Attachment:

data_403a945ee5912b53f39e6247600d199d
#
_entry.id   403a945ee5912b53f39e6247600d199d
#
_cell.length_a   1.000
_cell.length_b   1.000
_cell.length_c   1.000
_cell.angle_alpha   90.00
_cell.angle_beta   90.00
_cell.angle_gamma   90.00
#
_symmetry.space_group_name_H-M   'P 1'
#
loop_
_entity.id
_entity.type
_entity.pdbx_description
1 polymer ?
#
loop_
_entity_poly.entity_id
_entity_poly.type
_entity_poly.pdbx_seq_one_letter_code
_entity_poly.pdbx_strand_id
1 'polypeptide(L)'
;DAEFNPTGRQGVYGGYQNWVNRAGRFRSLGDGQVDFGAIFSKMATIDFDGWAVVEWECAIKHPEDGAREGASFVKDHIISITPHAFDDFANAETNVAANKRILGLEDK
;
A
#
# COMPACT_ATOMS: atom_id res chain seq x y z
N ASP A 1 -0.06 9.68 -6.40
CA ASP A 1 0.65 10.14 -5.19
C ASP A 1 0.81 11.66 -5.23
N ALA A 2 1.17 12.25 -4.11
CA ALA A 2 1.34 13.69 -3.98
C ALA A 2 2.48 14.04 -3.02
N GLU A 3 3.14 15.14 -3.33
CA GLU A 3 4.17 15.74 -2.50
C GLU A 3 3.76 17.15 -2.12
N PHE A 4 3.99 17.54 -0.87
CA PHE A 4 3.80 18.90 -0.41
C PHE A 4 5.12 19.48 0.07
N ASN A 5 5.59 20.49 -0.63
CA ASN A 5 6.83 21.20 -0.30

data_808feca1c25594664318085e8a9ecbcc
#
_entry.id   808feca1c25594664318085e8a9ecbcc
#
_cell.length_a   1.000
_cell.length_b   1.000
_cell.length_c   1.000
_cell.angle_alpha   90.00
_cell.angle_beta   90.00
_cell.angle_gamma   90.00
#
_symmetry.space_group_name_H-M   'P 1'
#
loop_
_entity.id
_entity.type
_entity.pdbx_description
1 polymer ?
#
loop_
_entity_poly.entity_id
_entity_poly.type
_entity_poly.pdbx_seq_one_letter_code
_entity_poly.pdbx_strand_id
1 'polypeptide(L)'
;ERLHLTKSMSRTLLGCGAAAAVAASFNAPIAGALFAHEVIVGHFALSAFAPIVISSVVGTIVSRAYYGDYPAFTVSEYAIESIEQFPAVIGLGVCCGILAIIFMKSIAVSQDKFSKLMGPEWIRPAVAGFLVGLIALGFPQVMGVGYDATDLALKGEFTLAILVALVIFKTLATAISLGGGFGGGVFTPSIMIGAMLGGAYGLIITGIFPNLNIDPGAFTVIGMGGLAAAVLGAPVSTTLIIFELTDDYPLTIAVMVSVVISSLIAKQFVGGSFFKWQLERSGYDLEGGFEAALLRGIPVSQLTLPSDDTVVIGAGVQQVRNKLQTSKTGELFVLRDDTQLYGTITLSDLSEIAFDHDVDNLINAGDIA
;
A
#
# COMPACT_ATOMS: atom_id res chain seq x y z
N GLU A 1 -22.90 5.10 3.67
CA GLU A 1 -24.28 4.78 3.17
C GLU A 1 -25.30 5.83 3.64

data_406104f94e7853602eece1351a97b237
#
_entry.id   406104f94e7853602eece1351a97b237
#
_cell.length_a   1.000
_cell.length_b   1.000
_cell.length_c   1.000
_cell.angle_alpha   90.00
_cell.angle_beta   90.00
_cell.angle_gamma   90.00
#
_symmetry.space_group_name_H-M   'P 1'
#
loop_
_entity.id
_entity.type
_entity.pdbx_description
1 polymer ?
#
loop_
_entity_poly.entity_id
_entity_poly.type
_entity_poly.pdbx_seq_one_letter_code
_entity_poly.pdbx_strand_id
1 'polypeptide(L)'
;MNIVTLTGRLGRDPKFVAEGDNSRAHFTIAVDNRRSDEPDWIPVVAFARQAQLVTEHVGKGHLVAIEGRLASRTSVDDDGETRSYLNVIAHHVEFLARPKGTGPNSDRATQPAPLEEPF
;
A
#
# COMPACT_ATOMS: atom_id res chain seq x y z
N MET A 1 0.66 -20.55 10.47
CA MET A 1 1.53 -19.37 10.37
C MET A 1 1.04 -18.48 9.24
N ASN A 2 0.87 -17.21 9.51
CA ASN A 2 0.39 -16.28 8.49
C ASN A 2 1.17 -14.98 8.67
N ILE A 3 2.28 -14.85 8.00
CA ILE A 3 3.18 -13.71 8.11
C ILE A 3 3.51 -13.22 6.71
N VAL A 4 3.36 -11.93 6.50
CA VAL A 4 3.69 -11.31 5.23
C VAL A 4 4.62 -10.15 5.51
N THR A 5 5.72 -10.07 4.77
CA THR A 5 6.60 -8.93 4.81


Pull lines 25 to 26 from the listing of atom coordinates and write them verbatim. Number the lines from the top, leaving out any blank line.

1 'polypeptide(L)'
;DAEFNPTGRQGVYGGYQNWVNRAGRFRSLGDGQVDFGAIFSKMATIDFDGWAVVEWECAIKHPEDGAREGASFVKDHIISITPHAFDDFANAETNVAANKRILGLEDK